Check Your Settings
           With your social media pages like Facebook and LinkedIn you should go through and check to see what you get email notifications on, and turn them off. If your phone has push notifications and you’re constantly checking these pages anyway, you don’t need a second or third reminder that some random has commented on a link that you were tagged on.

           It was amazing the amount of websites that I had signed up to, it was a reflection of all the hobbies and fazes that I had ever gotten into. Find that unsubscribe button and click away. I noted that I get about 1300-1500 emails now, however before this step, I would be tripling this number.

Folder Up
           Now this is the clincher that will get everything back to normal. It’s the equivalent of buying new books and containers and the appropriately named folders at the beginning of each school year. Now just like each subject of class here are some folder names that you may include:
  • Accounts - This is for all the initial emails for when you sign up for a website, also include password resets and anything that may have a member number attached.
  • Appointments - This is for all your appointments and request for meetings. Think of this as your in-email calendar, especially if you’re also struggling to keep your calendar together.
  • Finances - This is for any purchases, statements, payslips, or love letters from your bank. Though the next two may also be considered financial as it involves your money, it helps when searching for specifics later.
  • Purchases - Now this is optional, if you’re a serial online shopper like me this is a good place to store any online receipts, shipping information and confirmations.
  • Tickets - Again optional, if you find that you are attending lots of events, then you should create an additional folder. It is also great if there was any other additional emails in regards to you having to get those tickets.
  • Trash - If you are a hoarder like me and can’t see anything let go, think of this as your online recycling bin. You’ve thrown it away, but it’s there just in case.
  • Work/Personal - If you’re using a personal email, label it work, if it is a work email, label it personal. Though you should try not to cross these emails together, there is always a few that slip through. This way you can keep these two worlds separate.
           So if you are sick of seeing the pages and pages of emails in your inbox, or ever had trouble trying to find that event ticket, or that overdue notice, fear no more. Take the high school approach to getting your emails in order.
Lesson learnt about determination from a Taxi Driver facing competition from the UberX Wave
Street Wise
           Over the weekend I was in Sydney, and after the usual preparations (pre-drinking) of the night was concluded and time to go to the next location I got onto the phone and rang a taxi, shouted out to see whether we should get a maxi taxi or a couple of regulars ones. My question was responded with “don’t worry about it, we’ll just get Ubers. ” Now from where I am from, Newcastle, Ubers are not as common, however in Sydney nowadays it seems a social norm. Not in the sense that Uber has taken over but working in unison alongside taxi services.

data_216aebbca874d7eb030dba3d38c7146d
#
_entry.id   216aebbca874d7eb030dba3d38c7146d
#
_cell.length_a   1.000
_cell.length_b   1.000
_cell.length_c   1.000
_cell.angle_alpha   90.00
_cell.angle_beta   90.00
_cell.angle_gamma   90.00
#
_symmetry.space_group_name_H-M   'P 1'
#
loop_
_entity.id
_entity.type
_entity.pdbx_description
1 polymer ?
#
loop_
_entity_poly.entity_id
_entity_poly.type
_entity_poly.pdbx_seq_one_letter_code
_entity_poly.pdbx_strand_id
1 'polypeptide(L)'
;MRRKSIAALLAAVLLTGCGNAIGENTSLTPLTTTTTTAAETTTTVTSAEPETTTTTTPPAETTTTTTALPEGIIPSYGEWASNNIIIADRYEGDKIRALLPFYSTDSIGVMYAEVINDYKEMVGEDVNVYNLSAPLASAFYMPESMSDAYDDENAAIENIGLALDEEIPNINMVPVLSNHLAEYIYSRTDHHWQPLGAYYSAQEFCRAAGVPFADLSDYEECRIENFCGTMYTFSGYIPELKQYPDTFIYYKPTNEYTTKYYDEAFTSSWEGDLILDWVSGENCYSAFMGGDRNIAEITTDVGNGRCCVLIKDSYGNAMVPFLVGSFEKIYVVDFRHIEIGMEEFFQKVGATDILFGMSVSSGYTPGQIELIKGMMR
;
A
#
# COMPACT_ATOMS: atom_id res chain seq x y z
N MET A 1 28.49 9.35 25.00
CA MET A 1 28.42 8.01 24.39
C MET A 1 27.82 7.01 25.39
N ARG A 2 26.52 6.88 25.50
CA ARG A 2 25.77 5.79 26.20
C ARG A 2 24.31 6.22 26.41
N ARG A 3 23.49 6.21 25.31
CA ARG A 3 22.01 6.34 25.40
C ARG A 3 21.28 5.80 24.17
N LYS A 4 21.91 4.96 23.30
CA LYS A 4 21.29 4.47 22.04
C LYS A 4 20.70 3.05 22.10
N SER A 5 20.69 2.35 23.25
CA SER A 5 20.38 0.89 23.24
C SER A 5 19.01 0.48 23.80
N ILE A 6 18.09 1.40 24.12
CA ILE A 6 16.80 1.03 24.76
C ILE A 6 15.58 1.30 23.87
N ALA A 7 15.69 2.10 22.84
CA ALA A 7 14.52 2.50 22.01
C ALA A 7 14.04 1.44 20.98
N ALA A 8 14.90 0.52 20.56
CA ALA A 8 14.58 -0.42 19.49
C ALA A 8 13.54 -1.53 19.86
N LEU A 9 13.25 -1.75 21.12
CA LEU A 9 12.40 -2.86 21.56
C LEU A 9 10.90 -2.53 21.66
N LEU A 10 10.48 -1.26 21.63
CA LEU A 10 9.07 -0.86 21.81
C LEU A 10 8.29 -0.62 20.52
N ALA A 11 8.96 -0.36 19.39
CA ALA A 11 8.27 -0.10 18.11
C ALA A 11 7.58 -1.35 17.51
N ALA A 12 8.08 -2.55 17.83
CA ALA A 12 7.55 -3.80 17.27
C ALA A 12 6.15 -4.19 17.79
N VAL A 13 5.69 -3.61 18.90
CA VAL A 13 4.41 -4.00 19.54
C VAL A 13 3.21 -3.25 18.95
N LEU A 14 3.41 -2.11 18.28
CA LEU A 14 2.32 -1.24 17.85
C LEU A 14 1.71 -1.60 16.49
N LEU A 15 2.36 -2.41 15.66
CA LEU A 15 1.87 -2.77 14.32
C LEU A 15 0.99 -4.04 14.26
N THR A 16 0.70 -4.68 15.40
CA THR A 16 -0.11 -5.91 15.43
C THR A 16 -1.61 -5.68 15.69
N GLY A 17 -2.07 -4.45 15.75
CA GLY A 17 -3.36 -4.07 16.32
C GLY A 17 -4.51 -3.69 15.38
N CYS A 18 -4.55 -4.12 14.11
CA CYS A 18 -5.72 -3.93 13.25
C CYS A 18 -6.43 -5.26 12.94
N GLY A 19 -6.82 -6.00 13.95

I still do prefer the taxis and as always ordered my taxi and off I was. Now generally this trip is a good half an hour or so and there’s nothing worst then the feeling of that awkward silence for so long. So as a natural default and as you would normally you ask them how their night has been.

           A topic I always like bringing up nowadays is what their view is on the development of Uber. I have had a mix response with some people saying that they themselves are also Uber drivers, that there is so many people requiring transport solutions so that they aren’t affected, some truly hating the fact that they are taking away possible business and some posing some other various concerns.

           This taxi driver went through a concern that a lot of them have had and that is, anybody can be an Uber driver and that there is no regulation as to the legitimacy of their ability. Which is not exactly true, it’s just that nobody cares about the legitimacy of this 40 billion dollar company backed by the conglomerates of Google and Goldman Sachs if it provides a cheaper and more convenient service. It can be quite shocking to see how much this company is thriving even though the service is actually banned in most states across Australia including N.S.W and Q.L.D. (Lewis, 2015)

           Even though it is illegal the major concern that I have come across is that it’s an introduction of competition. Something that will always cause an issues, of course the taxi services would be annoyed having to compete not only between each other but also now with another uprising competitor. Now a lot of taxi drivers have highlighted the issue but coming from this taxi driver in particular this point seemed more disconcerting.

           After talking to and learning more I asked this man about his background and soon found that he had his doctorate and worked for a pharmacist. Not just dispensing but developing, he was a bio chemical engineer, I couldn’t believe it. It was shocking and upsetting for me to see that this man had worked for so long and then had moved over to Australia and now working as a Taxi driver.

           I kept talking to him and I started to not feel as bad, he explained quite eloquently that this is simply how it is. He understood competition on a whole other level. Competition for him meant over 12 years of study and 10+ years of work experience and still grinding. Moving over to a land for him that still had more opportunity and being transitioned into a different job due to its competitiveness.

           Back to the Uber situation, competition from them was not an issue for this taxi driver, but an inevitable challenge. One that he considered not a setback but simply a way of life. Even though he had been moved to a completely new industry, competition is always going to be an issue and it was seeing the determination to continue to strive through that makes me appreciate the efforts of hard work.

Lewis, D. (2015, January 15). Illegal ride-sharing service UberX outsmarts transport inspectors, disrupting undercover stings. Retrieved from ABC NEWS: http://www.abc.net.au/news/2015-01-14/uberx-outsmarts-taxi-inspectors-by-blocking-mobile-phones/6016940